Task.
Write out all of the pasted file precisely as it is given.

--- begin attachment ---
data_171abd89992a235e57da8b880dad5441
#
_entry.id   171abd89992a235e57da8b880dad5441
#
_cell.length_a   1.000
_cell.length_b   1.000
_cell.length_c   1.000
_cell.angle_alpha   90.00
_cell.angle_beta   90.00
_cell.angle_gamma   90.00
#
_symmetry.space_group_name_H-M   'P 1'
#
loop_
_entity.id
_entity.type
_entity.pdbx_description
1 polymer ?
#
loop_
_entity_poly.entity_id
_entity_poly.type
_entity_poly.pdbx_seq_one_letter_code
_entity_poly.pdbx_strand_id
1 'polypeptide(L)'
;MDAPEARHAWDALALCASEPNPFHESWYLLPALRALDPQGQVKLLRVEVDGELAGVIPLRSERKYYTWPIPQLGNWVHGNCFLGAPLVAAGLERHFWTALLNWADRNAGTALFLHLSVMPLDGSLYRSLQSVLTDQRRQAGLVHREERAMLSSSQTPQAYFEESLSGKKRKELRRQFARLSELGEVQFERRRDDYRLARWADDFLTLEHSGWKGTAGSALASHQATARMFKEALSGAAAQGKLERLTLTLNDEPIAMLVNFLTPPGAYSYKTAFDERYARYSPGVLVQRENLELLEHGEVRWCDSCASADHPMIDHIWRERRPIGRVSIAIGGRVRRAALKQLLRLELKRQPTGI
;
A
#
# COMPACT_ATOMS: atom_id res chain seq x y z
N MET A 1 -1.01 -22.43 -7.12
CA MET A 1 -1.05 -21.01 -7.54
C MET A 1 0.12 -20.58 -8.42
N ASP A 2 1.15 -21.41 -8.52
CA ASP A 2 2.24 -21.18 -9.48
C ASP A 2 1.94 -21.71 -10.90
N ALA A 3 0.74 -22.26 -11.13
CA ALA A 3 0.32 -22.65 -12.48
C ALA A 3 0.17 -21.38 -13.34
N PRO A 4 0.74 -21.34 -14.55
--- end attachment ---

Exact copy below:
data_171abd89992a235e57da8b880dad5441
#
_entry.id   171abd89992a235e57da8b880dad5441
#
_cell.length_a   1.000
_cell.length_b   1.000
_cell.length_c   1.000
_cell.angle_alpha   90.00
_cell.angle_beta   90.00
_cell.angle_gamma   90.00
#
_symmetry.space_group_name_H-M   'P 1'
#
loop_
_entity.id
_entity.type
_entity.pdbx_description
1 polymer ?
#
loop_
_entity_poly.entity_id
_entity_poly.type
_entity_poly.pdbx_seq_one_letter_code
_entity_poly.pdbx_strand_id
1 'polypeptide(L)'
;MDAPEARHAWDALALCASEPNPFHESWYLLPALRALDPQGQVKLLRVEVDGELAGVIPLRSERKYYTWPIPQLGNWVHGNCFLGAPLVAAGLERHFWTALLNWADRNAGTALFLHLSVMPLDGSLYRSLQSVLTDQRRQAGLVHREERAMLSSSQTPQAYFEESLSGKKRKELRRQFARLSELGEVQFERRRDDYRLARWADDFLTLEHSGWKGTAGSALASHQATARMFKEALSGAAAQGKLERLTLTLNDEPIAMLVNFLTPPGAYSYKTAFDERYARYSPGVLVQRENLELLEHGEVRWCDSCASADHPMIDHIWRERRPIGRVSIAIGGRVRRAALKQLLRLELKRQPTGI
;
A
#
# COMPACT_ATOMS: atom_id res chain seq x y z
N MET A 1 -1.01 -22.43 -7.12
CA MET A 1 -1.05 -21.01 -7.54
C MET A 1 0.12 -20.58 -8.42
N ASP A 2 1.15 -21.41 -8.52
CA ASP A 2 2.24 -21.18 -9.48
C ASP A 2 1.94 -21.71 -10.90
N ALA A 3 0.74 -22.26 -11.13
CA ALA A 3 0.32 -22.65 -12.48
C ALA A 3 0.17 -21.38 -13.34
N PRO A 4 0.74 -21.34 -14.55